The company has developed several products specific to different kinds of segments, such as: the break segment: products which are consumed during breaks or in a short time span, for which there is Cadbury’s Perk and snack range; the impulse segment: products which are easy to carry, usually picked up in supermarkets or corner store, such as Cadbury’s Dairy Milk and other small batons; the “take home” segment: products which are normally shared with other people, family mostly and consumed at a later stage: family packs. Report, 2009) According to Cadbury’s Annual Report 2008, the company has a huge spread in the emerging markets, these markets having accounted for “one third of our confectionery revenue and 60% of our revenue growth. In the last five years, Cadbury’s emerging markets confectionery businesses gre on avarage by 12 p. a. ” (Cadbury, 2008) 4. Competitors First let’s look at a map from 2009 that shows main competitors, bearing in mind that Kraft Foods will buy Cadbury in 2010.
The drawback in this map is that it does not show the influence Cadbury will have on the Indian market, which is one of its main revenue bringers. After 2010 however, Cadbury’s influence will expand in Kraft’s areas as well, Kraft Foods becoming the leader in the market. A closer look shows us that in 2008, Cadbury was the second in the market, it’s main competitors being Mars, Nestle, Kraft, Hershey and Ferrero. (Adbrands, 2008) In 2011 however, after the takeover, Kraft Foods became the leader in the market, after Mars, Nestle, Ferrero and Hershey, in that order. Top 5, 2011) It has been a hard struggle for all the players in the market to maintain market share and consumers happy, as both prices of cocoa (Indexmundi, 2012) and sugar (Indexmundi, 2012) have skyrocketed in the past decade, with a more pronounced slope in the last 4 years. This has led to downsizes of products and rising prices from all the manufacturers. However, one of the reasons Cadbury is the top player is because of the strategic launches of counter products to the competitors offers, at far lower prices, while still maintaining quality. (Akhil Puri, 2008) 5.
Products Cadbury products are convenience goods, which tend to be price inelastic and also income inelastic. (Nikunj Malaviya, 2009) Below we have a short, not exhaustive, list of Cadbury’s brands of products (most of the brands have at least five individual and different products under their name): (Cadbury, 2012) The below listed brands all relate to the chocolate industry, on which we will be concentrating. Astros Clusters Bournville Caramilk Cherry Ripe Chomp Creme Egg Crispy Crunch Crunchie Curly Wurly Dairy Milk Dairy Milk Buttons Dairy Milk Caramel Double Decker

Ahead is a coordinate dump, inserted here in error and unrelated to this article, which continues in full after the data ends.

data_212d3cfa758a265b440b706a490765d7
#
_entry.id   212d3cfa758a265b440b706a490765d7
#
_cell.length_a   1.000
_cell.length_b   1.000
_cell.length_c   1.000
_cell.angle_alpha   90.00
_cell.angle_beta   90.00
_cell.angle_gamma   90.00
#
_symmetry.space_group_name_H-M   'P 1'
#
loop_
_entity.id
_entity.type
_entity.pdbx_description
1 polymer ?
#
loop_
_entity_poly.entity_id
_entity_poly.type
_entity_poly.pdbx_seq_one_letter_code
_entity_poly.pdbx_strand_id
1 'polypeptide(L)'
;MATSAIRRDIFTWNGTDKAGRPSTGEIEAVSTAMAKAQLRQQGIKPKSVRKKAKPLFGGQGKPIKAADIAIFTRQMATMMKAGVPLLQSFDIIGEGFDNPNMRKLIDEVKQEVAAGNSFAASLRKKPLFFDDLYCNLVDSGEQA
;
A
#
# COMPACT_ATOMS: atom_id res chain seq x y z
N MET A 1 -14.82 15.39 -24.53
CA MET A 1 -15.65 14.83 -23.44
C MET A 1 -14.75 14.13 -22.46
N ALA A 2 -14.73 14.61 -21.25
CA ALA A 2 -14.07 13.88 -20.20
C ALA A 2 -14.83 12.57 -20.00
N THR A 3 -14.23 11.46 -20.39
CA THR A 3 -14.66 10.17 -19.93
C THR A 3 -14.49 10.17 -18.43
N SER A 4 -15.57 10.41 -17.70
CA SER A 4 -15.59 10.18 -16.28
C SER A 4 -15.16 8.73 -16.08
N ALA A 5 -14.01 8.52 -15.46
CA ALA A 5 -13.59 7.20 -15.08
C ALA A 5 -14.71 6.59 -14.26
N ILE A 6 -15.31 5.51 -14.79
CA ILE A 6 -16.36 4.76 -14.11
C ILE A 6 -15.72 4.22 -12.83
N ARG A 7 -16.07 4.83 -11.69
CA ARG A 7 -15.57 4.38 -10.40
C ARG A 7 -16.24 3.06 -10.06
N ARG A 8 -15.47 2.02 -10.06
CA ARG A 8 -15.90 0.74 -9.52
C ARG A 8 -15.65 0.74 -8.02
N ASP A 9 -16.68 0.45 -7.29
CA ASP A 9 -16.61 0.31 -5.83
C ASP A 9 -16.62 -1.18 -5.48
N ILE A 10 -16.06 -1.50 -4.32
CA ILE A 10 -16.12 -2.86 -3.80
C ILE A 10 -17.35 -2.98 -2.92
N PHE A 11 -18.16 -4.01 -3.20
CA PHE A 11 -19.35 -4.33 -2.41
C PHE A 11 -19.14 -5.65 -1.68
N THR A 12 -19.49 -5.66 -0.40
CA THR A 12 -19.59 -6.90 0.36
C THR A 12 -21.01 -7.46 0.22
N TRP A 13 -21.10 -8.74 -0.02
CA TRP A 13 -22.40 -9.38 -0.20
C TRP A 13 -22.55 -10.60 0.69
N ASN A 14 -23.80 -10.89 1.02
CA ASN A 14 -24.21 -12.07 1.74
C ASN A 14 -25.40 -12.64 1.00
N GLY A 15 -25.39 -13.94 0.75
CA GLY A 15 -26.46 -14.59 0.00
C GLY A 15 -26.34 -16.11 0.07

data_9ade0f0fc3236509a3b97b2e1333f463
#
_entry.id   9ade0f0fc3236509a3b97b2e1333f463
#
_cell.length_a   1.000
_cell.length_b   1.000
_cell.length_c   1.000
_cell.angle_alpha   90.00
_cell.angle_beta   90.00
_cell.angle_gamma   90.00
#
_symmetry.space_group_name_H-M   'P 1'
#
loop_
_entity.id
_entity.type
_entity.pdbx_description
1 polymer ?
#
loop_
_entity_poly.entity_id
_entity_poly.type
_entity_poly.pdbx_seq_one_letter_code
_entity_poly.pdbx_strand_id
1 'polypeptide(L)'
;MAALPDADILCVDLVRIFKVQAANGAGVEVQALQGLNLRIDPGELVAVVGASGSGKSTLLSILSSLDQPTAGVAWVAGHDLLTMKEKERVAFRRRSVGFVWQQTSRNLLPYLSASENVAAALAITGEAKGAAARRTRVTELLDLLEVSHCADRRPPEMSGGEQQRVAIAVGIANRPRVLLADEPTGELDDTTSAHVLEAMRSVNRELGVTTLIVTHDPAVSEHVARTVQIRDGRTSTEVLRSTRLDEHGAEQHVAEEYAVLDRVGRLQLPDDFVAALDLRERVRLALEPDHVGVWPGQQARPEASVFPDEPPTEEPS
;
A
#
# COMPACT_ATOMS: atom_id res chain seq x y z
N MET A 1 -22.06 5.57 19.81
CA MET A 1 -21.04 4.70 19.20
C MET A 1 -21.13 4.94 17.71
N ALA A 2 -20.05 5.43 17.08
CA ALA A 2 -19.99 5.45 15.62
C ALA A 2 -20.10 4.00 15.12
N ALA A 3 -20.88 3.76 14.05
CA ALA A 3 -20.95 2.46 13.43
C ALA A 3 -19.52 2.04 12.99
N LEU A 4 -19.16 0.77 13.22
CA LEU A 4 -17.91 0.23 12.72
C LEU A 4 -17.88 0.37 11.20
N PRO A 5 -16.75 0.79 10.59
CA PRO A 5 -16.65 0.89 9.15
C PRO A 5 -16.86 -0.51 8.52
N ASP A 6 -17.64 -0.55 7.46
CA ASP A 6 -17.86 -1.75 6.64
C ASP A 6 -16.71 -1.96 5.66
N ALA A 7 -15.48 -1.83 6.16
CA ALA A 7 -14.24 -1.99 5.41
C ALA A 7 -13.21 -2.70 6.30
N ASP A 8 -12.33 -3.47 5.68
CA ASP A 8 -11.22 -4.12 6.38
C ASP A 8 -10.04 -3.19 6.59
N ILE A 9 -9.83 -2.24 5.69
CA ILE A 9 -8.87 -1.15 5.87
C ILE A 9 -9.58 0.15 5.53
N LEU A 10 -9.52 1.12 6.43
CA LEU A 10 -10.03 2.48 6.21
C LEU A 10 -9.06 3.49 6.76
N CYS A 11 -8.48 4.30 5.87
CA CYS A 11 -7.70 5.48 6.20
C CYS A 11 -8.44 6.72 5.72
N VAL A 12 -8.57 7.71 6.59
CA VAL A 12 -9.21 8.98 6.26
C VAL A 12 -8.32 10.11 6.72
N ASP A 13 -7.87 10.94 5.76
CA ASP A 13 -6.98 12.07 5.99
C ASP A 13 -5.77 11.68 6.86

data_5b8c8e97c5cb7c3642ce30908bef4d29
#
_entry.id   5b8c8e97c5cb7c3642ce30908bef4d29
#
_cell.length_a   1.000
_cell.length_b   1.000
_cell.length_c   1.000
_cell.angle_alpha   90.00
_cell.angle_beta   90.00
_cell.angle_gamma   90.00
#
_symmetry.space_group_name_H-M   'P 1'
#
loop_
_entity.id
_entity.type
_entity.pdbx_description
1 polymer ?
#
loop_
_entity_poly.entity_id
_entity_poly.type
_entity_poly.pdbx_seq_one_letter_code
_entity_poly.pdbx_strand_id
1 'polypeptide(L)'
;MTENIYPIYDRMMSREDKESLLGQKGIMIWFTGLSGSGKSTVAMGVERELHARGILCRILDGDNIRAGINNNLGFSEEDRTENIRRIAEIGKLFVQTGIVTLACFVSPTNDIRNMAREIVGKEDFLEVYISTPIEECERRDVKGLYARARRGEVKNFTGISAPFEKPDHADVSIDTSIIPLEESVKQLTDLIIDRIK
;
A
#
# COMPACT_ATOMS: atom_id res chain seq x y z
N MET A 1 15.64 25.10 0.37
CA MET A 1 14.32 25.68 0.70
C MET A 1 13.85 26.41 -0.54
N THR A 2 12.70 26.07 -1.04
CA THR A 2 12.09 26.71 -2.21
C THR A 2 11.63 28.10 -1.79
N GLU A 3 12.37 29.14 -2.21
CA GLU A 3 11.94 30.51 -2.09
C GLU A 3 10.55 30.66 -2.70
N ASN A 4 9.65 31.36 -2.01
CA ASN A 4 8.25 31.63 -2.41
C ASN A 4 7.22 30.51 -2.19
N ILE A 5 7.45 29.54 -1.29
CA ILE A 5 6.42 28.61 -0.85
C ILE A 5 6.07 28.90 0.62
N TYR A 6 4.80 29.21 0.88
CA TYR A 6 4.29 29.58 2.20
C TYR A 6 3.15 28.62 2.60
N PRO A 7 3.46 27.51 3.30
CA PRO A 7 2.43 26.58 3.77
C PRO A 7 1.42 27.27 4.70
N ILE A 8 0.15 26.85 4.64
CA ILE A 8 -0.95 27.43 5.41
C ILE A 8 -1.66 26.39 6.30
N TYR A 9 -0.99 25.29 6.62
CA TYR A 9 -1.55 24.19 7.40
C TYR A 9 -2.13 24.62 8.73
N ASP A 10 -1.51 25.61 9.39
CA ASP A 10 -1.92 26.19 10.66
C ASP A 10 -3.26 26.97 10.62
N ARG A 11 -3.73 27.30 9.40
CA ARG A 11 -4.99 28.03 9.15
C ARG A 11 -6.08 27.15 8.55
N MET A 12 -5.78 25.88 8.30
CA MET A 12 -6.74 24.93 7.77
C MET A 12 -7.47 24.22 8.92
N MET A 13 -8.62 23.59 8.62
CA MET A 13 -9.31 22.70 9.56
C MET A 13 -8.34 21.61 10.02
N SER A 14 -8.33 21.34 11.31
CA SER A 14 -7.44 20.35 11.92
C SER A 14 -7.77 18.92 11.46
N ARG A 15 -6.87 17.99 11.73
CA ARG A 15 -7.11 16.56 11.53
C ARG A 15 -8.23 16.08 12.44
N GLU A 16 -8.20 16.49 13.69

Dream Eclairs Flake Fudge Milk Tray Mini Eggs Picnic Roses Snack Star Bar Time Out Twirl Wispa The products above have been through a lot of changes since the beginning of production, with different recipes being introduced or readjusted and they can vary from country to country, as different ingredients might be or not approved in consumption. A notable incident of this, in which Cadbury had a lot to lose, was the replacement of cocoa butter with palm oil in the Dairy Milk products, which they claimed it would “make the chocolate softer to bite” (Business News, 2009).
After the outraged chocolate lovers „vowed never to buy it again” (Business News, 2009), the company decided to come back to the original recipe. Another change in the products came from downsizing. Kraft Foods, owner of Cadbury, stated that this decision came from “a number of economic factors including ingredient costs. “ (Kraft Foods, 2012) This has led to outraged consumers, which feel they are cheated by buying less for the same price and would prefer to buy the same amount of chocolate for more money, as it is the product they are after, at its original size, not the lesser amount. BBC, 2012) Lastly, an important step in the production of Cadbury products came after Dairy Milk gained a Fairtrade certificate, which helped sales of cocoa from Ghana and also bought public appreciation, sales growing considerably.